"And so we will deliver a whole new family of dynamic applications—Strategic Workforce Planning was the first—and in addition, every single product within SAP will be transformed as well. Strategic Workforce Planning is available now, there will be another new set of transformed products rolled out this quarter, then many more later this year, and over time all of our products will be available with these new capabilities."
Sikka then offered a couple of tangible examples from among the 50 customers who've been "co-innovating" with SAP on Hana over the past several months.
Deutsche Bank said it wanted to accelerate the data-crunching time needed to determine the best candidates for cross-selling opportunities, and the bank's top IT executive said Hana has provided superb results: "Deutsche Bank has run a prototype with an early version of the in-memory technology," said Hermann-Josef Lamberti, Group COO and head of group technology and operations, in a statement given to SAP for use in a forthcoming book by company founder and chairman Hasso Plattner.
"In particular," Lamberti said, "we were able to speed up the data-analysis process to detect cross-selling opportunities in our customer database from previously 45 minutes to 5 seconds. In-memory is a powerful new dimension of applied compute power."
Let me just do a little arithmetic on that: from 2,700 seconds to 5 seconds: an improvement of 540x.
Sikka offered another example: "Just this morning, we got the results from one of our customers in healthcare, and they had given us 460 million records of clinical data on which they were running trials. They were able to reduce response time from 47 minutes to 5 seconds running on a 32-core machine on Hana," he said.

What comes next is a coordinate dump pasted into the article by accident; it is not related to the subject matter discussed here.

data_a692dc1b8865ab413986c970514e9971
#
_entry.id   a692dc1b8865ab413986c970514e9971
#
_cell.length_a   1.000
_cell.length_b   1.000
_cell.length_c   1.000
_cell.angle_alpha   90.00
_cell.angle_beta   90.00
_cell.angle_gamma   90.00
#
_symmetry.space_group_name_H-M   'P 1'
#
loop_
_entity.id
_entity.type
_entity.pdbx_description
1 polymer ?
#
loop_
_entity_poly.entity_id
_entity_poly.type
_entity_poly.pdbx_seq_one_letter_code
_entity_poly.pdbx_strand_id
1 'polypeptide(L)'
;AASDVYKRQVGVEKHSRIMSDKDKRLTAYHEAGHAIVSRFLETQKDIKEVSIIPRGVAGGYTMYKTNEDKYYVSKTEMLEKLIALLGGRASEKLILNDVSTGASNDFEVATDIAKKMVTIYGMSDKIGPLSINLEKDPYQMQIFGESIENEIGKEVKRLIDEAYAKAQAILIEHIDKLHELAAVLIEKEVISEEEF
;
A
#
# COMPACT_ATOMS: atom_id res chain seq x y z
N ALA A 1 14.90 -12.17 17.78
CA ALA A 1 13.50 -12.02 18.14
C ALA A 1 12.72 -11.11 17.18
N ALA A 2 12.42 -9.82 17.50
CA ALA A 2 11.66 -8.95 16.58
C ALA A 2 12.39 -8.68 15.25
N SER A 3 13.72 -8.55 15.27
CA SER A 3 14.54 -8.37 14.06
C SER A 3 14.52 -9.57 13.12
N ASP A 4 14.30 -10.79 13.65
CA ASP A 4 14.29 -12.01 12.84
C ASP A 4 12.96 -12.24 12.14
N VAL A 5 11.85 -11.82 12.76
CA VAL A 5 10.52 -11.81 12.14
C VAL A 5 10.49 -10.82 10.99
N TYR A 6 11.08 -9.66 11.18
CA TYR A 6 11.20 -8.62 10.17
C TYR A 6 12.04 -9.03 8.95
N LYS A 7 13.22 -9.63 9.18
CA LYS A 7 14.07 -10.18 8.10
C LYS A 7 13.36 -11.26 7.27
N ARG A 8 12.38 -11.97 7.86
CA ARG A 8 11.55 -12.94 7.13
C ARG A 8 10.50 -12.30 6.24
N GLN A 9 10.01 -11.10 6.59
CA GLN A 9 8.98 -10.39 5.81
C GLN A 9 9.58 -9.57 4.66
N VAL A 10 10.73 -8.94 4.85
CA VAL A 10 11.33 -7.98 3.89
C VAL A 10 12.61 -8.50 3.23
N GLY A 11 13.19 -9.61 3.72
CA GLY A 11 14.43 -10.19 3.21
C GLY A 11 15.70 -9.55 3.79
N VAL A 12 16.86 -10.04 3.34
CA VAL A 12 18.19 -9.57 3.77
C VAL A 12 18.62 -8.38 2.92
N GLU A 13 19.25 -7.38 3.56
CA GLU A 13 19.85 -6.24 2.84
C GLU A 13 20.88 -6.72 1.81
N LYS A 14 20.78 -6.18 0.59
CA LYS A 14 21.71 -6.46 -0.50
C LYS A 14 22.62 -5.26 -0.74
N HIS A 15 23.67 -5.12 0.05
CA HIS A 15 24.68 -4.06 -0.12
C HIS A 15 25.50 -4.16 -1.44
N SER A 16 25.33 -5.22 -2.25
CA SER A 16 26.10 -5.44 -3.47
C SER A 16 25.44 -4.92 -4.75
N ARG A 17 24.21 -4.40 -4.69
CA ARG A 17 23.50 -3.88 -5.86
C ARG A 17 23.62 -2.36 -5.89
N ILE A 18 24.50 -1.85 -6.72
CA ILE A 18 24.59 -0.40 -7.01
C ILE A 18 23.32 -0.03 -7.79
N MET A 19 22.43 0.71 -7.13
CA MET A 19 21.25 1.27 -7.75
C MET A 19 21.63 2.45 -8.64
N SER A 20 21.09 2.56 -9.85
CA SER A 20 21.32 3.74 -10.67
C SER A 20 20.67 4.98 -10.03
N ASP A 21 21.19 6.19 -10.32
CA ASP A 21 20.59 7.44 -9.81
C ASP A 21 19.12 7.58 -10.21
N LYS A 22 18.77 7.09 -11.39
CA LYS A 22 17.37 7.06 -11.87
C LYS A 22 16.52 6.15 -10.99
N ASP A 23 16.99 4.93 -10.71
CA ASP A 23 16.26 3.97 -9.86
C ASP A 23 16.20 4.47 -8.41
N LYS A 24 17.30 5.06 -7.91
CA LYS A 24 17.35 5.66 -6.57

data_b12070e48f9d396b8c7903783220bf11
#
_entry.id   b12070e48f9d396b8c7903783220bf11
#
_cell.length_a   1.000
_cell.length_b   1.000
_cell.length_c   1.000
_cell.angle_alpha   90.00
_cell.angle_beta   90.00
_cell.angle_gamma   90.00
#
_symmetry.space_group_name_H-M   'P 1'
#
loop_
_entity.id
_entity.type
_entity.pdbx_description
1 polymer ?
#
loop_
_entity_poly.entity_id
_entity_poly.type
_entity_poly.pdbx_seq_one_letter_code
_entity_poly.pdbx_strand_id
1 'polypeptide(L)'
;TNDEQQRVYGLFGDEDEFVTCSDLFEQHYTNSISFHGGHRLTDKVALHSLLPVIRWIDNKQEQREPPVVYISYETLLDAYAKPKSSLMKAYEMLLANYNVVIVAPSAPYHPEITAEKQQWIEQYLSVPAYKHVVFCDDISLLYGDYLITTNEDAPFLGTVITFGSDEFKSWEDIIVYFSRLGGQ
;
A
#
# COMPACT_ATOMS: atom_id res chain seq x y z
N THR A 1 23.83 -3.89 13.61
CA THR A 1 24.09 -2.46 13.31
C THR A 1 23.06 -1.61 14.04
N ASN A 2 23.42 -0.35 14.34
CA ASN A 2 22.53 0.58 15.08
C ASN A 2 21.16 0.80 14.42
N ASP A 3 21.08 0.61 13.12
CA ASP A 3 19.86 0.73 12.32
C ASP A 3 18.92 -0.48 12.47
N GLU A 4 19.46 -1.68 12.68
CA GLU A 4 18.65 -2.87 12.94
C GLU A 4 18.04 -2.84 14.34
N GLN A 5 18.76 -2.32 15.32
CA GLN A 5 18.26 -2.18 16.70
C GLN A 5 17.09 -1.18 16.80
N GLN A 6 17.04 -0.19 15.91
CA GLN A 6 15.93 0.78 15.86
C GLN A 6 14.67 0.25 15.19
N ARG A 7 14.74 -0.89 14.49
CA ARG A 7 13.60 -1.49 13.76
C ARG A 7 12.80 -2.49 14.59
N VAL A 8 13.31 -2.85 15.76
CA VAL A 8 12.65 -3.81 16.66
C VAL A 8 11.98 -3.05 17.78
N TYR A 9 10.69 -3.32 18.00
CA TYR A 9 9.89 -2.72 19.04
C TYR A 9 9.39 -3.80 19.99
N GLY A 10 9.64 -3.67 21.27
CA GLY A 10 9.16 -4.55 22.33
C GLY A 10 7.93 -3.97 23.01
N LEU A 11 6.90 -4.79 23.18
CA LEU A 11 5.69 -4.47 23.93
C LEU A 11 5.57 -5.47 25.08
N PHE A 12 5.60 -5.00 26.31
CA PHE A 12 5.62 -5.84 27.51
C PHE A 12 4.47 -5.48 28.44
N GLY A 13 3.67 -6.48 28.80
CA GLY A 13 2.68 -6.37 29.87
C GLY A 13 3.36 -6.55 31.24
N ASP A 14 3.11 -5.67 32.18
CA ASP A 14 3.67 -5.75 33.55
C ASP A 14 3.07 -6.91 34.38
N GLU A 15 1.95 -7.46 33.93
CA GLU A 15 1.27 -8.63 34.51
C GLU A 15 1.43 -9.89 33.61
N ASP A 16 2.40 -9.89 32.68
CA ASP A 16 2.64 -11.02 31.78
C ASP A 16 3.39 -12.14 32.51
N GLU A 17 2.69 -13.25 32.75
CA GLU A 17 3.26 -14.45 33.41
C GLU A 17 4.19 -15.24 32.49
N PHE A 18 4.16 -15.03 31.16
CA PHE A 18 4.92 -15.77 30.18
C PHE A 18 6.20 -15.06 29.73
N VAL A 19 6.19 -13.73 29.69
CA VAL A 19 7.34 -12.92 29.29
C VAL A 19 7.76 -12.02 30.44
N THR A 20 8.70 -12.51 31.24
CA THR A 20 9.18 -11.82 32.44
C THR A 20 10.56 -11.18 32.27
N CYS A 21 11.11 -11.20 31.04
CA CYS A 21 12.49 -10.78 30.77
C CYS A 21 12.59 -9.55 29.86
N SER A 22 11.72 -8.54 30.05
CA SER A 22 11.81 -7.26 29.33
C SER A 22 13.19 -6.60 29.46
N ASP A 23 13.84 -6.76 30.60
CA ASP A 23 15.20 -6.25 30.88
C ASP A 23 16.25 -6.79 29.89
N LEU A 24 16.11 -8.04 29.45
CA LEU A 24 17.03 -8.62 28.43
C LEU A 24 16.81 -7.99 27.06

"I don't know how else to say it except that the results from customers are unbelievable." Sikka then recounted a Hana case study that he's mentioned in the past, but he added one very significant new detail: the cost of the old hardware versus the new hardware.
"We have a large CPG customer with 460 billion records, and in the past we've mentioned that Hana was able to deliver response-time improvements of 20x and more. What we haven't mentioned is that while the hardware we used to achieve that had a cost of about $530,000, the previous hardware this customer had been using to get the old, slow results before Hana had a list price of over $15,000,000."
And the hardware prices for Hana systems are declining, Sikka said, noting that the $530,000 machine cited above—10 blades, 32 cores each—could be purchased today for $405,000 due to declining prices in some key components.
Plus, he said, a 64-core machine would today have a price of just over $600,000—and, 80-core machines should be available in just a few months.
"Here's why this is so important for our customers: as Edison said, 'vision without execution is hallucination.' Well, we're not hallucinating. The need for speed today is so profound, that if you can take some process that used to take hours or even many minutes and turn that into seconds or subseconds, then the entire behavior and mindset of people changes as well," Sikka said.
"It's like with Google Instant: as you're typing your query in and you're not even finished, it starts to give you results or at least suggestions, and that type of speed and insight leads to changes in behavior," Sikka said.
"When you expose these apps on mobile devices at unbelievable speeds, people can make not just faster but better decisions than ever before. And from that we see that the nature of business is changing, and boardroom discussions are changing as they're rooted more about what's possible and what we can anticipate."
One final point: if you'd like to get a deeper sense of the technology dynamics involved with SAP's in-memory technology and its Hana analytics appliance, please be sure to check out my colleague Doug Henschen's superb piece from December called SAP Delivers Promised Analytic Appliance.
And for much more on SAP and its strategies and competitive challenges, please see our list below of related analyses.
Global CIO: Inside SAP: 2,500 iPads Are Only The Beginning
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